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Non-Review Review: Casino

You didn’t see the scam? You didn’t see what was goin’ on?

Well, there’s no way to determine that, Sam.

Yes, there is. An infallible way! They won!

Sam explains how Las Vegas works to Ward

If you ask a bunch of people to name their favourite Scorsese film, you’ll get a bunch of different answers. Some will go for his iconic gangster tale, Goodfellas. Others will go for the superb drama of Raging Bull. Some might even opt for the unforgettable Taxi Driver. I, on the other hand, am probably the only guy in the room who is going to opt for Casino. Conventional wisdom would argue that Casino is merely a bloated and over-loaded attempt to re-tread ground Scorsese already covered in Goodfellas, but I can’t bring myself to agree with that. While Goodfellas feels like a personal tale of greed and corruption, and the implosion that inevitably followed, there’s something grander to Casino. Offering the social history of Las Vegas, the rise and fall of the mob’s empire, it feels like large-scale tragedy. There’s just such an impressively epic scale to Scorsese’s film that I can’t help but admire it.

No dice...

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Non-Review Review: Raging Bull

I might disagree with the critical consensus that Raging Bull stands as Martin Scorsese’s crowning accomplishment, or even that it’s probably the best film of the eighties, but there’s no denying that it’s a shockingly powerful piece of cinema. The fact that Scorsese was originally reluctant to direct what had become a passion project for Robert DeNiro just makes the movie’s status as a masterpiece of modern cinema all the more ironic, as the film seems to play like a pitch perfect symphony, each of its many separate elements feeding perfectly into one another to create a whole that is far greater than its incredibly brilliant constituent elements.

The portrait of the boxer as a young man...

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Non-Review Review: Hugo

I’m of two minds about Hugo. My inner cinephile loves it, soaking in Scorsese’s pure and unadulterated enthusiasm for cinema, finding a way to engage his audience with an adventure that literally branches through the history of cinema. On the other hand, it seems more than a bit disjointed, as if Scorsese knew the start point and the end point, but had a bit of difficulty synching it all up and getting it flowing organically. While I think Scorsese’s unbridled enthusiasm and passion edge out any concerns about the rather uneven feel of the finished project, I do wonder how the movie will play to younger audiences, or families who don’t have a long love affair with cinema.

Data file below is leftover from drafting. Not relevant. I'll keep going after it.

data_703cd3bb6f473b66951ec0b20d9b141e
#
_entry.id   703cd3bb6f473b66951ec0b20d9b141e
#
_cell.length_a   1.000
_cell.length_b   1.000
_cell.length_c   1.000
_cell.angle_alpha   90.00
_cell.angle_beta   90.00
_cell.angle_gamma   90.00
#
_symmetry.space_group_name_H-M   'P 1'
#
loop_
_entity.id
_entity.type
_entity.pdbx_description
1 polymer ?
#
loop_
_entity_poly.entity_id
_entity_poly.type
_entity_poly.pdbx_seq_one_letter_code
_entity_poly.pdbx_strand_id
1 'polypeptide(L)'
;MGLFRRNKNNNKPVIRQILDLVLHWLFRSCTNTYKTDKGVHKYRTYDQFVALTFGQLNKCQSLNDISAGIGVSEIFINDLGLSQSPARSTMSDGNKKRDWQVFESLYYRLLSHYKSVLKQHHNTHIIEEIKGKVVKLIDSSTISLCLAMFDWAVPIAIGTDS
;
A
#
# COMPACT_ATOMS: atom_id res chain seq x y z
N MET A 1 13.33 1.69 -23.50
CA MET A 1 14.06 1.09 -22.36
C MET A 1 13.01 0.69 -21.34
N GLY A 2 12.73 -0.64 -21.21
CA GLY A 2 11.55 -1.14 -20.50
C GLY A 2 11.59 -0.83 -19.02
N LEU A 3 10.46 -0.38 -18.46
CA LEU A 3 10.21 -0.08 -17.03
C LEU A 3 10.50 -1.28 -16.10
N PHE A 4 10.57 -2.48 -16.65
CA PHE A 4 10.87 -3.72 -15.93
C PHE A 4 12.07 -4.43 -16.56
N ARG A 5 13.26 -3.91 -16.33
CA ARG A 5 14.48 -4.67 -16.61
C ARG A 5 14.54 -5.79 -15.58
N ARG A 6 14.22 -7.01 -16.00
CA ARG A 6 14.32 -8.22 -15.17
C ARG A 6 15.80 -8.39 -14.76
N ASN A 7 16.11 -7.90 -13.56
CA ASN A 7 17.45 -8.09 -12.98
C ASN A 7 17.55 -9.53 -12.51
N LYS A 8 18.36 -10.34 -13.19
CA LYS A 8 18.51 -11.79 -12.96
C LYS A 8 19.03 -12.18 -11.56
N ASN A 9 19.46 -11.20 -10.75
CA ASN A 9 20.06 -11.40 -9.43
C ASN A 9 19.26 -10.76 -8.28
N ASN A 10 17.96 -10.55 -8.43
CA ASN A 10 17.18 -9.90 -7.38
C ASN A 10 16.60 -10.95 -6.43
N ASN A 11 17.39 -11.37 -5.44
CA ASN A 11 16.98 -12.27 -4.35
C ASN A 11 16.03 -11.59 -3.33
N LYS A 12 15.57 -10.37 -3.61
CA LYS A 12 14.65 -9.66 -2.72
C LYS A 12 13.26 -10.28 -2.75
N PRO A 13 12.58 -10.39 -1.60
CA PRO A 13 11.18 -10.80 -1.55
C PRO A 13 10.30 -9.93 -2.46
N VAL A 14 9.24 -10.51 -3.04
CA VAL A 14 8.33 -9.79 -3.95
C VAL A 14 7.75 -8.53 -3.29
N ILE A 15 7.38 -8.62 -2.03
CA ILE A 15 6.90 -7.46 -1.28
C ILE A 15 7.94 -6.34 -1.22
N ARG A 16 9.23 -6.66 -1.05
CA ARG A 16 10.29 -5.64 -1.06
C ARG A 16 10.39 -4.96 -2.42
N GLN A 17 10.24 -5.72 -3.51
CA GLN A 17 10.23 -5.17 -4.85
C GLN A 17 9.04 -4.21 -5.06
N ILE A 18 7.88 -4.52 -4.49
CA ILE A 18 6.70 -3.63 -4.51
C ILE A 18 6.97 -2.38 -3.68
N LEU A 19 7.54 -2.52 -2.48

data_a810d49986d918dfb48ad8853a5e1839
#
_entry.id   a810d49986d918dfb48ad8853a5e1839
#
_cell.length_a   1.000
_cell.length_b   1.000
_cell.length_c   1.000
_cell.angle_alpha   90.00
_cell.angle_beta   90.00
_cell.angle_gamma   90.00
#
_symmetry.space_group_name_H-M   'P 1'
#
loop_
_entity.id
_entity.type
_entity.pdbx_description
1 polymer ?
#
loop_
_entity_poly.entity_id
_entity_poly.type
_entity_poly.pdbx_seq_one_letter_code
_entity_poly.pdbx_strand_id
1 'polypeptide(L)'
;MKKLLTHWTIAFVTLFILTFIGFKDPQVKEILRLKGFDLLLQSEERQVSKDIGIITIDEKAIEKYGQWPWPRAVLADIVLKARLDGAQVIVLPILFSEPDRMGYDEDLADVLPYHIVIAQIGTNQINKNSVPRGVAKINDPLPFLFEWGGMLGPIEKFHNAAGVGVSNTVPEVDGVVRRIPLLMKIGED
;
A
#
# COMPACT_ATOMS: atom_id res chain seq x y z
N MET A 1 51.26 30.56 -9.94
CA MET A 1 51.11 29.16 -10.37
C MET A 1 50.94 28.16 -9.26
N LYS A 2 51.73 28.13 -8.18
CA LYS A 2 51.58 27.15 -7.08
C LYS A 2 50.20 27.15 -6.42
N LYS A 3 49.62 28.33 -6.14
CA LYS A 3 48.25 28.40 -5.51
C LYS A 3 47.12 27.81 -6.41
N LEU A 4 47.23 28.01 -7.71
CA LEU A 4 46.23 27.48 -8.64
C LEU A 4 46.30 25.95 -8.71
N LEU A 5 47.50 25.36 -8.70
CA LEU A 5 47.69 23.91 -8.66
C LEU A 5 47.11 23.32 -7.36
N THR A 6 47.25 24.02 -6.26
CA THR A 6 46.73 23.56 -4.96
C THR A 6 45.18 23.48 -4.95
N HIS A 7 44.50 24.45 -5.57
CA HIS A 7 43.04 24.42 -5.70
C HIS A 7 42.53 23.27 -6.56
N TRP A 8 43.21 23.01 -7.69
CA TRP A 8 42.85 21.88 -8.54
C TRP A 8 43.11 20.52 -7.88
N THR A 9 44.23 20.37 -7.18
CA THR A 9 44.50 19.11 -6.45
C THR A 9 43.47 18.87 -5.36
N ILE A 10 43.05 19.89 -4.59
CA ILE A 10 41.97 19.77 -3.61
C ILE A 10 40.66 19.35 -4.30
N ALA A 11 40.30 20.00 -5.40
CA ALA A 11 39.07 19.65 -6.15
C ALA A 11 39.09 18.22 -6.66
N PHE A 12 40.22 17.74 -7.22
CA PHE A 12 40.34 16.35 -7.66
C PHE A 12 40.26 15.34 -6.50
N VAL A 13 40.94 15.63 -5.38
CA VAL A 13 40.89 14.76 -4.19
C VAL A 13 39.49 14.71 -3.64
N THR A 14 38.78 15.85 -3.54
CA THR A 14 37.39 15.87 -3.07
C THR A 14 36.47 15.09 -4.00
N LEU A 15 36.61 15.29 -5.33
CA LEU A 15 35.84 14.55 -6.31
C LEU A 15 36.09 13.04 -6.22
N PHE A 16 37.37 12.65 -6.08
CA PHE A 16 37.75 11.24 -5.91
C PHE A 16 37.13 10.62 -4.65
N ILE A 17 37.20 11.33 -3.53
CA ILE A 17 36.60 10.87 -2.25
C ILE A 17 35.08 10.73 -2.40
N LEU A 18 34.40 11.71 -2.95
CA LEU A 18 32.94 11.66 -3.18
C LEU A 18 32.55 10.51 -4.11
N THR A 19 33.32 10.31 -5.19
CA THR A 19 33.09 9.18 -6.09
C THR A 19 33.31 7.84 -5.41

Like clockwork...

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Start Spreadin’ the News…

It appears that Martin Scorsese’s on-again, off-again, on-again, off-again, on-again biopic of Frank Sinatra is back on again. I’ve been following the project during it’s languished history in, if not development hell, at least development limbo.

To be honest, I was most excited about the Robert deNiro iteration of the project. That supporting cast sounded fantastic. Now it’s been confirmed, how do I feel? Well, good, to be honest.
It’s odd that the end of a director’s career would show more breadth than the early years, but the last decade has seen an astonishing broadening of Scrocese’s pallete. We’ve had a Hollywood biopic (The Aviator), a historical epic (Gangs of New York), spiritual drama (Silence), a conventional thriller (Shutter Island) and even an old-style mob yarn (The Departed). Sure he’s experimented before – the seemingly anomolous Age of Innocence now makes sense as a precursor to Gangs of New York, The Doors still stands out as an odd choice in his career – but that string of wildly-variable-in-genre films seems unprecedented. Even the most conventional choice in that lineup (The Departed) seems oddly out of sync with his early mob exploits (Goodfellas, Casino). So, why is this relevant?

After so much variety, I look forward to a bit of vintage Scorsese. A biography of a Los Vegas lounge singer with ties to the mob seems to be relatively familiar ground. This doesn’t mean I’m writing off any of his impressive slate of Oscar-buzz-generating releases already on the horizon – the release of any Scorsese film is cause to celebrate – but this film has been discussed and talked about for so long that it’s hard not to especially anticipate it. Sure, his last “dream project” was Gangs of New York that met with a somewhat muted critical reception, but I felt the director’s love with the material in every frame.

The casting rumours have begun again with many media outlets suggesting Johnny Depp or Leonardo diCarpio. I’m happy with either – I trust Scorcese on this. Both are incredibly competent actors who would do the material proud. I think diCaprio has done his best work with Scorsese – though he did deserve an Oscar nod for Revolutionary Road – and I think that Depp and Scorsese would make a fantastic team. Hell, I’d even trust the director with John Travolta.

It is Scorsese’s dream project after all. I’m just tagging along for the ride.